Nevertheless, lawmakers sometimes feel they can honor a victim’s memory by ensuring that similar accidents are prevented in the future. This phenomenon recently occurred in the Oklahoma state legislature.
According to KOCO news in Oklahoma City, the newly minted Erin Swezey Act aims to monitor drivers with prior drunk driving offenses by requiring drivers convicted of a DUI to have an ignition interlock system installed in their car for at least 18 months after their conviction.
In addition, drivers who arrested for a second DUI offense will have to have an interlock device in their car for four years after their arrest. Subsequent offenses will lead to a mandatory five-year period with limited driving abilities.
The law is named after Erin Swezey, who died in 2009 at the young age of 20 after she was struck by a drunk driver going the wrong way on an Oklahoma City turnpike. The drunk driver had previously been arrested multiple times for DUIs and other traffic offenses.
By passing the Erin Swezey Act, legislators hope that DUI offenders will no longer be able to get behind the wheel after drinking.
The ignition interlock devices mandated by the new statute act as a sort of gatekeeper to the car. When an interlock device is installed, a driver must blow into it in order for the device to determine the driver’s blood alcohol level.
If the driver is sober, the car will start. If, however, the driver has been drinking, the interlock device will prevent the driver from starting the car.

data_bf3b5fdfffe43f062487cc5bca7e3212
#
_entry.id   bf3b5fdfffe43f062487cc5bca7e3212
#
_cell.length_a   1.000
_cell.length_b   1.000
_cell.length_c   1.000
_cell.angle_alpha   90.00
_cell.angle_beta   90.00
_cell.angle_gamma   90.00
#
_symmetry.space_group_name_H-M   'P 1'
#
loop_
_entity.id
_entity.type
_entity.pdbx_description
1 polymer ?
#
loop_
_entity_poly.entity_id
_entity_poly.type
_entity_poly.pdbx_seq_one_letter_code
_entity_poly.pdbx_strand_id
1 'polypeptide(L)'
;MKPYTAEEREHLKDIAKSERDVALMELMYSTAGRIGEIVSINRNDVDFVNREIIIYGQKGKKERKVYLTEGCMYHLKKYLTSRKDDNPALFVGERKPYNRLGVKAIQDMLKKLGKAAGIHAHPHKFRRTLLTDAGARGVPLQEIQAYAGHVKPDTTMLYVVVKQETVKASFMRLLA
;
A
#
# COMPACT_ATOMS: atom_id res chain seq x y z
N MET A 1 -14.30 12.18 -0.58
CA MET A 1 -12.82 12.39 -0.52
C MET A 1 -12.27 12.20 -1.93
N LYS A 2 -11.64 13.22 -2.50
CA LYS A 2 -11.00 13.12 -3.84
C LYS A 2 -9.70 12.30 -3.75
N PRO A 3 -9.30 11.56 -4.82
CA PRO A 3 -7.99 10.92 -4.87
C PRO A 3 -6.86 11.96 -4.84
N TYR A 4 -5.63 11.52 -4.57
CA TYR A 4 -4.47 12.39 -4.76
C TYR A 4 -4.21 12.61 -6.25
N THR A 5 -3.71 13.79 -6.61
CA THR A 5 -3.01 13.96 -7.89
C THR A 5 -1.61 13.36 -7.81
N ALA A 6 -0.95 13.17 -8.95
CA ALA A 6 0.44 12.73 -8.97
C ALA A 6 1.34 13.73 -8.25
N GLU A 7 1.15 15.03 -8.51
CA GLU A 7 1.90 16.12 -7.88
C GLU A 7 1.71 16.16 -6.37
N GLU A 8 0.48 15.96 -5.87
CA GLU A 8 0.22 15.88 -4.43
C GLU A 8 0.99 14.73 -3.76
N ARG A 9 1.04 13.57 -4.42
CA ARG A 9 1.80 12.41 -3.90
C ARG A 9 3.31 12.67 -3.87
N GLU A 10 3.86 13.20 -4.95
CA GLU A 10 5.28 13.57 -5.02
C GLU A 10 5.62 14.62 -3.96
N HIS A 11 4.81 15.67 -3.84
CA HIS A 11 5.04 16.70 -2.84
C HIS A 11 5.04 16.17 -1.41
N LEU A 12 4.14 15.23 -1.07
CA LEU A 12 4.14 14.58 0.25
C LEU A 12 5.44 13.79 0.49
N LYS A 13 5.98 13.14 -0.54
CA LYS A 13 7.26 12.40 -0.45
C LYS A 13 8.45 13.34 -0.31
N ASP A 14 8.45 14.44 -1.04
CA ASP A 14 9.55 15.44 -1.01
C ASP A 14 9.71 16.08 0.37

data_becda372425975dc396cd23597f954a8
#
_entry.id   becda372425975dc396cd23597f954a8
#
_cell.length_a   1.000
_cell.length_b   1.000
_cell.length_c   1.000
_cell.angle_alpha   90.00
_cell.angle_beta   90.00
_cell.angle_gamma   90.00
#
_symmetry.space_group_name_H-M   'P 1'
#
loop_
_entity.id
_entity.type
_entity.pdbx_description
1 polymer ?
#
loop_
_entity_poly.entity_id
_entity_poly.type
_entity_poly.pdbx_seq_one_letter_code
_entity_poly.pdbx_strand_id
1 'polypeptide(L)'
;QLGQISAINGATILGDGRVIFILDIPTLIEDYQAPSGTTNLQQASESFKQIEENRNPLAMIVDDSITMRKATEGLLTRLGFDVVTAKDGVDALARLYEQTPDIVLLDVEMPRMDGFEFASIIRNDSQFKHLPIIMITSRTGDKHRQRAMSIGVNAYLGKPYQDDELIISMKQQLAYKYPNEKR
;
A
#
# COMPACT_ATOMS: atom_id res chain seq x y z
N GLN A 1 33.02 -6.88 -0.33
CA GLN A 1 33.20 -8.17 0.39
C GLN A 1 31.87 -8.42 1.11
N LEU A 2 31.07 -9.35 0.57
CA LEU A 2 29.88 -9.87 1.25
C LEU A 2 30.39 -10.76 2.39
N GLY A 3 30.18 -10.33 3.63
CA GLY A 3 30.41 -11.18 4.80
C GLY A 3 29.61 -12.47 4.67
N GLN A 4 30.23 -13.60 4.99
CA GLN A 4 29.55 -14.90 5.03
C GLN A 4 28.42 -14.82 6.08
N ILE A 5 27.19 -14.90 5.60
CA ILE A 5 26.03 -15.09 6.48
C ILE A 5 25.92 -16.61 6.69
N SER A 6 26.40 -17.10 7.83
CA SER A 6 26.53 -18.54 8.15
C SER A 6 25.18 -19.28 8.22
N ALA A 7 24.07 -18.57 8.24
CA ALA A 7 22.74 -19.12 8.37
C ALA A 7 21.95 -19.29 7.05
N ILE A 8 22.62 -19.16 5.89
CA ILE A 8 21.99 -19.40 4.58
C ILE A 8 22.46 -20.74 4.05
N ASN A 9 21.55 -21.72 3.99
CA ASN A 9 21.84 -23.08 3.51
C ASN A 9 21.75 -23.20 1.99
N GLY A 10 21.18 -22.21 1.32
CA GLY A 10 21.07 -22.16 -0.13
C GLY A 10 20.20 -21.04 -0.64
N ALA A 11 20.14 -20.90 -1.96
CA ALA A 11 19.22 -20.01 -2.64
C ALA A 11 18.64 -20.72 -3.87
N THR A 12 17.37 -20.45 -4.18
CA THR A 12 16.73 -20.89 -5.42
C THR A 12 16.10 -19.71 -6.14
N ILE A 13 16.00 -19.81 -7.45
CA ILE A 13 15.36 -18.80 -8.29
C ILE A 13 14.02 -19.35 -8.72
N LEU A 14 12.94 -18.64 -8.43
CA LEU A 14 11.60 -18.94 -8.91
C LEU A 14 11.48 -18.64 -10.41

The interlock devices are usually installed on a car’s dashboard, and drivers who are required to have the devices will also have a special notification on their licenses about the interlock device requirement.
Typically, interlock devices prevent driving if the driver blows between a .02 and .04. In Oklahoma, drivers are eligible for a DUI arrest if they blow above a .06.
While Oklahoma has been relatively late to join the interlock device movement, statistics compiled by the federal government show that the devices have a profoundly positive impact on the prevention of drunk driving.
According to the Atlanta-based Centers for Disease Control and Prevention, interlock devices have been able to reduce repeat DUI offenses by roughly 67 percent. In addition, the federal agency claims that the devices have reduced DUI fatalities by nearly 30 percent.
These figures certainly seem convincing, but they actually may understate the benefits of interlock devices. In Arizona, state officials say that their new interlock program has cut DUI fatalities by more than 50 percent.
Oklahoma officials hope that the Erin Swezey Act, which takes effect this week, will have a similar impact.